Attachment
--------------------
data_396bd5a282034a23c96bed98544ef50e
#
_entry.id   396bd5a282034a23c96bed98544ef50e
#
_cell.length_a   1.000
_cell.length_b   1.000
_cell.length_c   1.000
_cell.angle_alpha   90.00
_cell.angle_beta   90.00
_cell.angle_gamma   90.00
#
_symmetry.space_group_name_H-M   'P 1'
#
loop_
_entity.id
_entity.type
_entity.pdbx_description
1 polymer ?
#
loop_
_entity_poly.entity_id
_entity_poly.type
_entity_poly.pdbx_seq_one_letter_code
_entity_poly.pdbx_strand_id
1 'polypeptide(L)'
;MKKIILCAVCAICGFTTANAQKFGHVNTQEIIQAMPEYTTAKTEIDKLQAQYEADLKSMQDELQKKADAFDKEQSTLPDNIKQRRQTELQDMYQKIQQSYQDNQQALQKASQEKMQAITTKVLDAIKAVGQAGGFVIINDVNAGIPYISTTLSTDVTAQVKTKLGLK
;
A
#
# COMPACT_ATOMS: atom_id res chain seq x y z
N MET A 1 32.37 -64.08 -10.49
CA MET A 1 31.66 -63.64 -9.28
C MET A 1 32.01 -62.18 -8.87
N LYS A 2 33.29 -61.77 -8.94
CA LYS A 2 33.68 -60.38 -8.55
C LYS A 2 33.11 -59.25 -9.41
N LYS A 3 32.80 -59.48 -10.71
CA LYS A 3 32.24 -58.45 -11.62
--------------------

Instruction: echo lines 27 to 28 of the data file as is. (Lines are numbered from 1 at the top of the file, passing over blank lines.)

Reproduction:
;
A